This is a late 1800s "reproduction" of the salt boxes of the 1700s. I've owned and sold several of the early ones. A lot of dealers try to sell these later carved French salt cabinets as c.1700s, not correctly identifying the age. They're still antiques, mind you, but the price for these 19th century ones are quite a bit lower, as is value. I just looked at a 1900s salt box on ebay yesterday that is offered as a 1700s one and priced double what it's value is. Still, less than a 1700s one, but double what it should be. Makes me worry about the customer! We know antiques, and we don't pass-off later goods for earlier museum pieces. That said, this is a charming old one with both the sliding compartment for a bag of salt, and the appearance, at least, of a drawer, though it's just for looks. The large old steel strap hinges are a lovely feature. Why a salt box? You know that before refrigeration, a relatively modern invention, meats and fish were cured for longer storage by salting them and drying the meat. Salt was a staple in society, and has such an interesting history. But I digress (I'm prone to telling the stories, aren't I). The Country French decor just begs to have a salt box/cabinet in the kitchen, either standing or hung on a wall. This will be a perfect one for someone. These are difficult to find, also. There are 20th century "fakes" on the market, too, and I suppose they'll eventually be antiques. I found this one and 3 others that are slightly older or slightly newer from an estate in France. I'll be listing the other one pictured with this one in that final photo today, also. They're all offered separately so look for all using "French salt" as search words in our shop. The c.1700s ones can bring upwards of $5000 in perfect condition, and we've sold several in the $3000 ranges, but they're very hard to find. These can give you the look, but not the investment. Charming as can be in kitchen, etc..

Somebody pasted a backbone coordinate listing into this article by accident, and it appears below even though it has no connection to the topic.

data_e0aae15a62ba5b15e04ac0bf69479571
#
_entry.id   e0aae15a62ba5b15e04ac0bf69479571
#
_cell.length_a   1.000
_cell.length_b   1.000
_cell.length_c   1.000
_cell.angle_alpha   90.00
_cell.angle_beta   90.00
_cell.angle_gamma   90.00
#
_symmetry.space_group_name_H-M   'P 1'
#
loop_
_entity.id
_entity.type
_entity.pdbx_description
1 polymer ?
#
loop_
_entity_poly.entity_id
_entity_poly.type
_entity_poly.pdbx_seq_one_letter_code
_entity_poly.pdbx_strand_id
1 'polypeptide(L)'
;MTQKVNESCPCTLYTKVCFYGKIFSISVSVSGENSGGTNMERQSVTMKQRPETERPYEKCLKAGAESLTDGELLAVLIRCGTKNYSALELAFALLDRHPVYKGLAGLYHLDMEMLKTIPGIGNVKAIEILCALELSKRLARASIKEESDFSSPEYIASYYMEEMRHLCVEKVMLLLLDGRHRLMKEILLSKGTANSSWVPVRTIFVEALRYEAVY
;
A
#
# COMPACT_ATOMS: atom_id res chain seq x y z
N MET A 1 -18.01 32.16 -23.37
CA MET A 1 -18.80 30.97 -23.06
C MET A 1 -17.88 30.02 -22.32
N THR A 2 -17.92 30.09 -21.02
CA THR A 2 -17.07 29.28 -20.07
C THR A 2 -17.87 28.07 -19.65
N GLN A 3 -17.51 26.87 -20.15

Very good to excellent condition for age and type. The cabinet is nice sized at 16.75" tall. Full measurements are noted on the photos for your review. The door panel in false and the cabinet open from the top, leather hinges. The interior is also pretty, as you can see. Beautiful old wood, dark in color. The cabinet is really without damage other than just the age and use, and that one chip to corner of the drawer. I can tell it once had 2 turned finials, which is typical of these - the holes still are there and you can "fill in" with ones you can find at a crafting store. I love the very typical French carving on that front panel: musical instrument, a lute. I'd date it to c.1900-1920, newest of the 4 just listed (sold separately). Other measurements are noted directly on our photos.
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